West Hartford CSA – Final Pickup!

November 20, 2013 at 11:50 am | Posted in Uncategorized | Leave a comment

Thank you for helping to form a healthier, more ecologically sound, and more just food system in our area! For the past twenty-three weeks young farmers have worked with the soil, the sun, and the (often challenging) weather to bring you a colorful array of healthy foods. Your commitment to our CSA has allowed the Adamah fellows to grow as leaders while donating fresh food to local folks in need and contributing to a vibrant regional economy that is less dependent on fossil fuel. Despite extreme challenges from our modern climate, the CSA community was able to enjoy loads of local, organic food thanks to the hard work of the farmers and the commitment of members. We wish you a wonderfully warm season of hunkering down with storage roots, apple crisps, and the last of the fresh greens.

2014 CSA Registration

Please join us again next season! You can find all the details and link to our secure payment and registration website by visiting http://jewishlocalgreens.wordpress.com/

Harvest Notes November 14th2013

In honor of our final CSA delivery the Adamah farmers came up with some vegetable puns while washing root veggies in cold water.

Carrots If you carrot for these orange beauties very carrotfully, they will store for a long time in a bag in your refrigerator.

BeetsThese veggies can’t be beet for storage quality and sweet earthiness. Try shredding them along with cabbage and carrots for a colorful raw salad, roasting them for candied root veggies, or making borscht with your turnips, cabbage and/or other greens.

Turnips These storage roots turnip each fall and can be mashed or roasted for a lower carb, nutritionally unique, flavorful alternative to the potatoes that we lost in early summer storms. Storage roots like turnips can last for months in the crisper of your refrigerator.

Kale The heavy rains of early summer limited our kale and broccoli production this season so we are glad to give out both of these incredible greens this week. This variety goes by many names including dinosaur, toscano, Italian, and lacinato. Other greens kale in comparison to this particularly dark, healthy variety!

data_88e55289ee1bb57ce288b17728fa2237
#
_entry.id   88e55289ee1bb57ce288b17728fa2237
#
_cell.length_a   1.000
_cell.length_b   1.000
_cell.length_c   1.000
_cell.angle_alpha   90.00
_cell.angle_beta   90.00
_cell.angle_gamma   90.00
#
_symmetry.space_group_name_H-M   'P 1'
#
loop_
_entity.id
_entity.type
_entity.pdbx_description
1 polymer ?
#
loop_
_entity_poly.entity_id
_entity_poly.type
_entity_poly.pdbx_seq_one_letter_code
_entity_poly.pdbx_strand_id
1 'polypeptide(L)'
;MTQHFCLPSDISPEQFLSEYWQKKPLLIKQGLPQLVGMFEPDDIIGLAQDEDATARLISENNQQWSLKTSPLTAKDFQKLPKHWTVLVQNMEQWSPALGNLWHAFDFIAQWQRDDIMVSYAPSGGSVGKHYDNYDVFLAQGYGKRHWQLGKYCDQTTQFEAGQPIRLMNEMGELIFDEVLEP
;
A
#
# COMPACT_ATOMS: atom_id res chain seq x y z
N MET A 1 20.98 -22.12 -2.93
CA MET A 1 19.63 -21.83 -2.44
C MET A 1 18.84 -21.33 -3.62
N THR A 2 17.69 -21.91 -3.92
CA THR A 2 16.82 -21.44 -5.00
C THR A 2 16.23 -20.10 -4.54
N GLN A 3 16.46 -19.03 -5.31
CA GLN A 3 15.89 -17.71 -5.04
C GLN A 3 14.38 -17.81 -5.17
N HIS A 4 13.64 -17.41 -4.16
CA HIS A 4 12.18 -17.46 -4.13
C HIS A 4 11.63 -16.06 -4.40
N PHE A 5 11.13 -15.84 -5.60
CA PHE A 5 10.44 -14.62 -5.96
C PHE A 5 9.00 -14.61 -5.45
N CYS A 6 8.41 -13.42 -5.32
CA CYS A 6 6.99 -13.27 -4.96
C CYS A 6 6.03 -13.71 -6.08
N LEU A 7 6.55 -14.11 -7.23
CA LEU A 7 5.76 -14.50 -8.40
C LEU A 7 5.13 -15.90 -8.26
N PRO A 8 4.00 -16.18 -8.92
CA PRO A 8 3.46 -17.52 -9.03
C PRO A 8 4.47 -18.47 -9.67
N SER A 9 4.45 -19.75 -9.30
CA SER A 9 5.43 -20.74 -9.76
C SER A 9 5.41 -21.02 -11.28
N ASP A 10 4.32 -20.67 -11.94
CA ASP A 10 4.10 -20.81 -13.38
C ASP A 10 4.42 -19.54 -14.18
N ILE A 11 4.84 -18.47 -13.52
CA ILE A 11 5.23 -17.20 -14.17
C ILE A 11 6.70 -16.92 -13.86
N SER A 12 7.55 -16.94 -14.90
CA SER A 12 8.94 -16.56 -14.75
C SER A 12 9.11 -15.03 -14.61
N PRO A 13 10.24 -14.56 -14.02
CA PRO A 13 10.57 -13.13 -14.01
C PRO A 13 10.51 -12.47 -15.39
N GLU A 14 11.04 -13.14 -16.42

Cauliflower OR BroccoliHard frosts like the ones we have received recently concentrate the sugars in many greens including broccoli, cauliflower, kale, spinach, and cabbage. You are likely to find all of these crops sweeter than usual.

Spinach These should be delicious raw for salad or cooked in a soup or saute. The soon you eat them, the healthier and crisper they will be.

Cabbage My dad recently called me up with this recipe for cabbage steaks which is apparently all the rage in the internet recipe world. These heads should store well for a few weeks at least if kept humd in the refrigerator.

Apples Our expectations of blemish-free fruit drive many farmers to spray their trees to get rid of aesthetic problems like the fly speck discoloration you will find on this week’s apples. It is clear from the looks of these delicious, fresh, New England apples that no harsh chemicals or even potentially problematic organic sprays have been applied

Storage Guide for This Week’s Share

CROP

SHORT STORAGE LIFE

(eat first)

MED STORAGE LIFE

(4-10 days)

LONG STORAGE LIFE

(2-6 wks)

STORE IN FRIDGE IN BAG

STORE ON COUNTER

FREEZES WELL

Carrots

*

*

Beets

*

*

Broccoli

*

*

*

Radish

*

*

Spinach

*

*

*

Kale

*

*

*

Oregano

*

*

Turnips

*

*

Apples

*

*

Cassie Harvesting Turnips

Cassie Harvesting Turnips

Washing Roots

Washing Roots

West Hartford CSA Pickup Week 22

November 7, 2013 at 12:33 pm | Posted in Uncategorized | Leave a comment

Join us for the Season’s Last Pickup at our New Location- Beth David Synagogue

BETH DAVID SYNAGOGUE will be the new pickup site for 2014 shares.  It is located at Farmington Avenue & Dover Road and you can enter from the  parking lot on Dover.

Thursday November 14th’s pickup will also be at Beth David for EVERYONE, including aleph and bet members, from  4:00pm – 6:45pm.

We will celebrate the 2013 season with opportunities to
• Buy pickles, jams, and cheese

• Meet some of the farmers who have grow your food

• Make apple cider and wild ferments

• Get early bird discounts on registration for 2014 shares

sHarvest Notes November 7th2013

Roots and greens rule the fall harvest and this week is no exception.